There is a Stefan Zweig revival underway, and it is timely given the June 23 British referendum on whether to remain within the European Union. If Zweig is unknown to you, here are the essentials:
He was born in Austria in 1881, and in the 1920s and 1930s, he was one of the most translated and popular authors in the world. Zweig was a journalist who also wrote novels, plays, and biographies. As Hitler was coming to power, he fled Europe and ultimately settled in Petropolis, Brazil, where he and his wife committed suicide on February 22, 1942, distraught at what they thought was the irreversible collapse of European civilization.
In 2013, in its prestigious Pleiades edition, the French publisher Gallimard released a two-volume edition of Zweig's collected works totaling more than 4,300 pages. His memoir, "The World of Yesterday," remains in print in several languages and is widely considered one of the best 20th Century autobiographies.
New York Review Books has reprinted several of Zweig's works ("Journey Into the Past," "Confusion," "The Post Office Girl," "Beware of Pity," and "Chess Story") as NYRB Classics, and in 2013, George Prochnik published "The Impossible Exile: Stefan Zweig at the End of the World," which describes Zweig's final years in Brazil and the 1942 double suicide. Film director Wes Anderson credits Zweig with inspiring his 2014 hit, "The Grand Budapest Hotel."
I have read and enjoyed several of Zweig's works, but what recently captured my attention was a 2016 collection of unpublished essays and lectures edited by Pushkin Press with the title, "Messages from a Lost World: Europe on the Brink." The works range from 1914 ("The Sleepless World," about the gradual slide into world war) to 1941 ("In this Dark Hour," about Hitler and the European war). Also in this splendid collection is a 1934 draft lecture on "The Unification of Europe." Written more than eight decades ago, Zweig's remarks are worth considering as Britain decides its future relationship with Europe.
Well before the work of Jean Monnet and the European Coal and Steel Community - the predecessor of the Common Market and today's European Union - Zweig made a case for a unified Europe, based on "compelling logic:"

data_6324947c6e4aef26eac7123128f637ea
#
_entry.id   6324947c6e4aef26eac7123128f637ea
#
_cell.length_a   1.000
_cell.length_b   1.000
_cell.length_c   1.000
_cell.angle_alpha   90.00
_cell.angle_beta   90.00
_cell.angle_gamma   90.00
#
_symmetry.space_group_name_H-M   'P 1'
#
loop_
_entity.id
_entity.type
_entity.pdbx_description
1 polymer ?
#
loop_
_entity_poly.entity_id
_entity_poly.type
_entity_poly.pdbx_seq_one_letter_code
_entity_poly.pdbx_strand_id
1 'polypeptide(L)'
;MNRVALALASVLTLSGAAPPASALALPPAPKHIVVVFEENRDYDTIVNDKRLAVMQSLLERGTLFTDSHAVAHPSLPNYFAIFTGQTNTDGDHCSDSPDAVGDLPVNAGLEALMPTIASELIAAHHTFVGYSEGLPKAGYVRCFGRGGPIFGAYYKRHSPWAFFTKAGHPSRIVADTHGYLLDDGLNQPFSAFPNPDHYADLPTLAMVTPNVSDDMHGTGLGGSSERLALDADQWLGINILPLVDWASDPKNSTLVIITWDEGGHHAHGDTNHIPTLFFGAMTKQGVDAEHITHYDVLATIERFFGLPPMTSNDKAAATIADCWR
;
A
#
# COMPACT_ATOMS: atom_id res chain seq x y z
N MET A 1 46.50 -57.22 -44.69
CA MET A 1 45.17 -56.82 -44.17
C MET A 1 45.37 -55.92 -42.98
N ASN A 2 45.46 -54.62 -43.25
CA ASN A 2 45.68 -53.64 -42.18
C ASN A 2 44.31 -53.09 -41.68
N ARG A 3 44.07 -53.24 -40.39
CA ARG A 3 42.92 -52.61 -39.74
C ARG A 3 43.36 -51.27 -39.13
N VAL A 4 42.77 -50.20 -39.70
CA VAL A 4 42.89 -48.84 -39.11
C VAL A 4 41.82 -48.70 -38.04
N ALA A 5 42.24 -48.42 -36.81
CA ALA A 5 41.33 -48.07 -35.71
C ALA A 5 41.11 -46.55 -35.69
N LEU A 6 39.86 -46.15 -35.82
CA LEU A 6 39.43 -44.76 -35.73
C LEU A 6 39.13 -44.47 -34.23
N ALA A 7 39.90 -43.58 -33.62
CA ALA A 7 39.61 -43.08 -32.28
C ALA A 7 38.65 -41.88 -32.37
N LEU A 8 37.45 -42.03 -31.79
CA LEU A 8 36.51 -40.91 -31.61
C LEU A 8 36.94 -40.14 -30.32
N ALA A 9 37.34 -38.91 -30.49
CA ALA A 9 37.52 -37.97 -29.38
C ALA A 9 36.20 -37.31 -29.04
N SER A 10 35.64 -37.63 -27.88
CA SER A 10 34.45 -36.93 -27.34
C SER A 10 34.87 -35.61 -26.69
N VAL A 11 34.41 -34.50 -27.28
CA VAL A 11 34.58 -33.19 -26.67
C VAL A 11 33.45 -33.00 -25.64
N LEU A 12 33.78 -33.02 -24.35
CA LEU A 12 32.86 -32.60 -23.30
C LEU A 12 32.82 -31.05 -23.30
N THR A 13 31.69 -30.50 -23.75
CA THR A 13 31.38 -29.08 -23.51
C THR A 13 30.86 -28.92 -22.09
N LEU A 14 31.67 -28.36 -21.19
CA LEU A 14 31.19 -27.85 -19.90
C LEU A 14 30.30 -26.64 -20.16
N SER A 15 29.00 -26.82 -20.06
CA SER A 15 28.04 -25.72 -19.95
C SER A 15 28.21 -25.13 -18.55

All the leading heads of state, intellectuals, artists, and scholars have been convinced for some time now that only a slender allegiance by all states to a superior governing body could relieve current economic difficulties, reduce the propensity for war and eliminate anxieties aroused by the threat of conflict, which are themselves one of the primary causes of the economic crisis. Our sole common task, then, is now to shift our ideas from the sphere of sterile discussion to one of creative action.
Zweig wrote for elite audiences, and he knew that such a union would have to battle the headwinds of the existing nation-state structure - what he described as "many centuries of nationalism's tried and tested formula." He realized that "the sacro-egoism of nationalism will always cut more keenly through to the average man than the sacro-altruism of the European ideal."
Today, the European Union's massive, unwieldy, and often unwelcome bureaucracy in Brussels is sometimes cited as a reason either for not joining or for leaving the EU, and the heart of the current debate remains what Zweig foresaw so many decades ago: whether a supranational body that might infringe upon concepts of state sovereignty would ever become accepted by European citizens. As conceived, the EU clearly won the hearts and minds of Europe's elites. What is at stake now is whether that ideal still appeals to average citizens worried about globalization, immigration, and perceived limits to national sovereignty.